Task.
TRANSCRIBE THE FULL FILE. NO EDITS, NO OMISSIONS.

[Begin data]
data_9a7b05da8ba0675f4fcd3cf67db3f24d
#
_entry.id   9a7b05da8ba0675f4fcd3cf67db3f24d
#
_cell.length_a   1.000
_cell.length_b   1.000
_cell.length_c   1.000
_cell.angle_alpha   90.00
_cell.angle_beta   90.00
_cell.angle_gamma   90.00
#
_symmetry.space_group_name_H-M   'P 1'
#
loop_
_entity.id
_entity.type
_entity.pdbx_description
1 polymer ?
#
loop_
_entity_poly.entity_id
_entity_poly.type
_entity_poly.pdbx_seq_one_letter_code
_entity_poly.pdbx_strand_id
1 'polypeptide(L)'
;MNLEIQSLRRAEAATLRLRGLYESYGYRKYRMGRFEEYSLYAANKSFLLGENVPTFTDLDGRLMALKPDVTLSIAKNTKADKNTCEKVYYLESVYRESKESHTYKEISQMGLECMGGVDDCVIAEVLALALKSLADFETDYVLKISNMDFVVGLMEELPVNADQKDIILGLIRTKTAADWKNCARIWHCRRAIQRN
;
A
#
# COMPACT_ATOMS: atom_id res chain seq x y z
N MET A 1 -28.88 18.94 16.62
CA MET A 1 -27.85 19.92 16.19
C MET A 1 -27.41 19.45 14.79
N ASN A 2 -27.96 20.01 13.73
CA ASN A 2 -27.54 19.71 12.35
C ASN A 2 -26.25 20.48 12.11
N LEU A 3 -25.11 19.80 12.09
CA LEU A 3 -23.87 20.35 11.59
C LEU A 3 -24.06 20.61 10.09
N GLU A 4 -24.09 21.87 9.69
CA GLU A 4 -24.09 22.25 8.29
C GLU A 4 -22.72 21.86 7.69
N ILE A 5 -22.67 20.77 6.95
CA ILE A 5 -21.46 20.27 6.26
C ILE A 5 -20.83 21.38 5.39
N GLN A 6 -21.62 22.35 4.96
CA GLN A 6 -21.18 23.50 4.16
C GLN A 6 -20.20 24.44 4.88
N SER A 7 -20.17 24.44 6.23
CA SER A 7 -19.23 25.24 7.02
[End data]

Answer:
data_9a7b05da8ba0675f4fcd3cf67db3f24d
#
_entry.id   9a7b05da8ba0675f4fcd3cf67db3f24d
#
_cell.length_a   1.000
_cell.length_b   1.000
_cell.length_c   1.000
_cell.angle_alpha   90.00
_cell.angle_beta   90.00
_cell.angle_gamma   90.00
#
_symmetry.space_group_name_H-M   'P 1'
#
loop_
_entity.id
_entity.type
_entity.pdbx_description
1 polymer ?
#
loop_
_entity_poly.entity_id
_entity_poly.type
_entity_poly.pdbx_seq_one_letter_code
_entity_poly.pdbx_strand_id
1 'polypeptide(L)'
;MNLEIQSLRRAEAATLRLRGLYESYGYRKYRMGRFEEYSLYAANKSFLLGENVPTFTDLDGRLMALKPDVTLSIAKNTKADKNTCEKVYYLESVYRESKESHTYKEISQMGLECMGGVDDCVIAEVLALALKSLADFETDYVLKISNMDFVVGLMEELPVNADQKDIILGLIRTKTAADWKNCARIWHCRRAIQRN
;
A
#
# COMPACT_ATOMS: atom_id res chain seq x y z
N MET A 1 -28.88 18.94 16.62
CA MET A 1 -27.85 19.92 16.19
C MET A 1 -27.41 19.45 14.79
N ASN A 2 -27.96 20.01 13.73
CA ASN A 2 -27.54 19.71 12.35
C ASN A 2 -26.25 20.48 12.11
N LEU A 3 -25.11 19.80 12.09
CA LEU A 3 -23.87 20.35 11.59
C LEU A 3 -24.06 20.61 10.09
N GLU A 4 -24.09 21.87 9.69
CA GLU A 4 -24.09 22.25 8.29
C GLU A 4 -22.72 21.86 7.69
N ILE A 5 -22.67 20.77 6.95
CA ILE A 5 -21.46 20.27 6.26
C ILE A 5 -20.83 21.38 5.39
N GLN A 6 -21.62 22.35 4.96
CA GLN A 6 -21.18 23.50 4.16
C GLN A 6 -20.20 24.44 4.88
N SER A 7 -20.17 24.44 6.23
CA SER A 7 -19.23 25.24 7.02